Evolution of residue error using (C2V1) and (C2V2) conditions associated with (

Evolution of the approximation error using (C3V1) and (C3V2) conditions associated with (

Evolution of the approximation error using (C3V1) and (C3V2) conditions associated with (

Evolution of approximate solutions (

Evolution of approximate solutions (

Evolution of residue error using (C2V1) and (C2V2) conditions associated with (

Evolution of approximation error for (C3V1) and (C3V2) conditions associated with (

Evolution of approximate solutions (

Evolution of approximate solutions (

Evolution of residue error using (C2V1) and (C2V2) conditions associated with (

Evolution of residue error using (C2V1) and (C2V2) conditions associated with (

Evolution of the approximation error using (C3V1) and (C3V2) associated with (

Evolution of the approximation error using (C3V1) and (C3V2) conditions associated with (

Evolution of approximate solutions (

Evolution of approximate solutions (

Evolution of the residue error using (C2V1) and (C2V2) conditions associated with (

Evolution of residue error using (C2V1) and (C2V2) conditions associated with (

Evolution of approximation error using (C3V1) and (C3V2) conditions associated with (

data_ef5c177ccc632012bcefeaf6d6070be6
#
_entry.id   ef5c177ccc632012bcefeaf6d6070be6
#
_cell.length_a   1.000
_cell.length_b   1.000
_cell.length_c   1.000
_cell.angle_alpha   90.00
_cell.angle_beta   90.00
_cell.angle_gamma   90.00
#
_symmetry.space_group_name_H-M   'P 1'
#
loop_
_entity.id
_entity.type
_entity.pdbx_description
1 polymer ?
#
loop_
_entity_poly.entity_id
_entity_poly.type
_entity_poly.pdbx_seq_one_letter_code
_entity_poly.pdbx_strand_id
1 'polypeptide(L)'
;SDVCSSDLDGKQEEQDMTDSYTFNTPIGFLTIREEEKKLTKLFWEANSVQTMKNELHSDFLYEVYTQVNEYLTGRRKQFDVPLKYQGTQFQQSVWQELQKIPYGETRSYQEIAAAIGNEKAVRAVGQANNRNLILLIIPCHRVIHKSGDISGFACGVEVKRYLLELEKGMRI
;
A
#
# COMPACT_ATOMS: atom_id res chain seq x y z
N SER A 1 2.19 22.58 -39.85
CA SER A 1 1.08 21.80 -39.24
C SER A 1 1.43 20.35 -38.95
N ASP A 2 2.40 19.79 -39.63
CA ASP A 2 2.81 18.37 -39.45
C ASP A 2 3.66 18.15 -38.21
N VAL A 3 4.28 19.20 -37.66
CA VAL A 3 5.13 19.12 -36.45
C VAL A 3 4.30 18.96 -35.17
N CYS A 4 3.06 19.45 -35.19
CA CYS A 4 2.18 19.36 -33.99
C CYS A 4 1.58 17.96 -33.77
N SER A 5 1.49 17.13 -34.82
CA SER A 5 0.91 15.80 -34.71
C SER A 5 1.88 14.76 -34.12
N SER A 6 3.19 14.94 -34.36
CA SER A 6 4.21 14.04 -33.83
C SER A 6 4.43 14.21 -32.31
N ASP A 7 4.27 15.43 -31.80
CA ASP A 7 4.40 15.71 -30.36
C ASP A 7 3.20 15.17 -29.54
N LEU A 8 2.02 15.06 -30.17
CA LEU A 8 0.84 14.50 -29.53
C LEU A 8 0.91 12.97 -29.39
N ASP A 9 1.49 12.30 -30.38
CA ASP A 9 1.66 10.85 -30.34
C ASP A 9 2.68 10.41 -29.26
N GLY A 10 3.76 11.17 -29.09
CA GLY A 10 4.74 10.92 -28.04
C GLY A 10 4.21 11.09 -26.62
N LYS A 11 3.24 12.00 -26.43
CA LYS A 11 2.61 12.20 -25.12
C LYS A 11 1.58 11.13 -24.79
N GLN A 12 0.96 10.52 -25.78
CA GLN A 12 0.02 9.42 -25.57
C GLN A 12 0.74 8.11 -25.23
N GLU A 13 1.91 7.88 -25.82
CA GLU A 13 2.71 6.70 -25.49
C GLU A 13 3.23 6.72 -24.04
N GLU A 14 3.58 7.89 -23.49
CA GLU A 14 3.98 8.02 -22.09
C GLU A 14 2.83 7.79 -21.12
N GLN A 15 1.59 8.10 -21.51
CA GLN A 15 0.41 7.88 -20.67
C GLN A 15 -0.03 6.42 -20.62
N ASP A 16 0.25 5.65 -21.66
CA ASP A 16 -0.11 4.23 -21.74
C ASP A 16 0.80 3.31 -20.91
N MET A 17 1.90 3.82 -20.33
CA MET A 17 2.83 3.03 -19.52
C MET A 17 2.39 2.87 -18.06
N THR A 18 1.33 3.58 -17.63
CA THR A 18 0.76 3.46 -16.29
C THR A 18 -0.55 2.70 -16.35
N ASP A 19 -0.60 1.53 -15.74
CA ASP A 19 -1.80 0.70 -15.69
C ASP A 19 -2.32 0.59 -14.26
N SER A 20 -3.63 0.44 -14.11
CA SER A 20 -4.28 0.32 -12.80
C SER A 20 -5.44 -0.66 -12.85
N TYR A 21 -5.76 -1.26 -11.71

Evolution of the approximation error using (C3V1) and (C3V2) conditions associated with (

The present work concerns a new numerical iterative method for approximating the solutions of both scalar and vector nonlinear equations. Based on an iterative procedure previously developed in a study, we propose here an extended form of this numerical algorithm including the use of a stationary-type iterative procedure in order to solve systems of nonlinear equations. A predictive numerical analysis associated with this proposed method for providing a more accurate approximate solution in regard to nonlinear equations and systems is tested, assessed and discussed on some specific examples.

The author declares that there are no competing interests regarding the publication of this paper.